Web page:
Tuesday, September 18, 2012

Flaws in arguments from scripture

One of the most obviously fallacious and yet the most common of arguments for theism is the argument from scripture.  This is where a theist attempts to use their scripture to claim that their particular belief system is correct.  It generally goes something like this:  "I know god exists because the bible says he does".  Then you ask "how do you know the bible is correct?". To which the theist responds "because god made the bible".

1:  The most obvious flaw is that it is circular.  It assumes the truth of the bible and the existence of god simultaneously to show the validity of the bible and the existence of god.
2:  All holy scriptures to date have statements that contradict what we know to be true.  Such as the quran has the sun setting in to a pool of muddy water; the bible has a man living in the belly of a fish.  These things are demonstrably inaccurate given what we know about cosmology and biology.  Since the books are shown to be incorrect, they can not use their assumed infallibility to indicate anything.

Another variation of this tactic is to show the truth with in the text as a means to validate the text.  However, this is obviously a meaningless tactic.  There is truth in the stories of King Arthur.  However, those truths in no way indicates that Merlin existed and that magic is real.

Another step further is the revealed truth in scripture argument.  The theist will attempt to use supposedly revealed truths to show that the text was divinely inspired, if not divinely written.  There are a couple of notable flaws in this as well.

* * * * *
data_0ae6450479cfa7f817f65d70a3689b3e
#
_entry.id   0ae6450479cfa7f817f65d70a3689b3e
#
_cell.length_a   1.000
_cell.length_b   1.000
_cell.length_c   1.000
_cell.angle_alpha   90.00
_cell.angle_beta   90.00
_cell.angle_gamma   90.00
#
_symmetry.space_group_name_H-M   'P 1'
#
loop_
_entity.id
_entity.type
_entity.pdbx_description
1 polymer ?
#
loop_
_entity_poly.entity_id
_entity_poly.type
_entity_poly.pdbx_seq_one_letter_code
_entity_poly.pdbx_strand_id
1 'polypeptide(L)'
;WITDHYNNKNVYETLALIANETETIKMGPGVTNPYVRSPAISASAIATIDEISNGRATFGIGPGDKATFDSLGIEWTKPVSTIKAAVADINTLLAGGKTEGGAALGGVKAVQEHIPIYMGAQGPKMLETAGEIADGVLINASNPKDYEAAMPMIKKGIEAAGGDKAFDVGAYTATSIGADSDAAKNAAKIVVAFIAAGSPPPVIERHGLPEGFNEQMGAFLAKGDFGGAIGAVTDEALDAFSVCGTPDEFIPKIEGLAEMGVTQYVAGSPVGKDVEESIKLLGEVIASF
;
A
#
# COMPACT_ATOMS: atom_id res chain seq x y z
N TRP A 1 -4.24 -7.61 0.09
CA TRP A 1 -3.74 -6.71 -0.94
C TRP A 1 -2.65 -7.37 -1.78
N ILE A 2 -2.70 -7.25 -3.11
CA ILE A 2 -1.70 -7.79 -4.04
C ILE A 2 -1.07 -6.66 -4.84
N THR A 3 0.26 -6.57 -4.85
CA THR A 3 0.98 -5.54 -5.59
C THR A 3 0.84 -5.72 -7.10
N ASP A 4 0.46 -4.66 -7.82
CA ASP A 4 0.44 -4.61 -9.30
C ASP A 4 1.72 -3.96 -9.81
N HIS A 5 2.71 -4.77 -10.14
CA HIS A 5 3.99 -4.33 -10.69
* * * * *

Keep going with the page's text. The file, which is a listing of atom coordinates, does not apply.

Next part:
1:  It must be demonstrated that the authors would have been incapable of knowing the revealed truth.  This is quite difficult and has never been demonstrated to be the case.
2:  The revealed truth must be clear in its meaning.  If you must take a liberal interpretation then it is not really revealed truth.
3:  Correct speculation has no bearing on the validity of the story.  In the novel Ender's Game by Orson Scott Card written in 1985, Card wrote had two of the characters using a series of fake identities over the internet posting on political forums to sway public opinion and gain popularity.  Half a decade before the first forums of this nature existed, Card was already discussing them.  Does that mean we should get ready for an invasion of alien "buggers"?  Does Star Trek predicting flip cellphones indicate that "warp speed" is a physical reality?  As such, even if the bibles did have unexplained truths in them, it would in no way strengthen the claims that we know not to be true.

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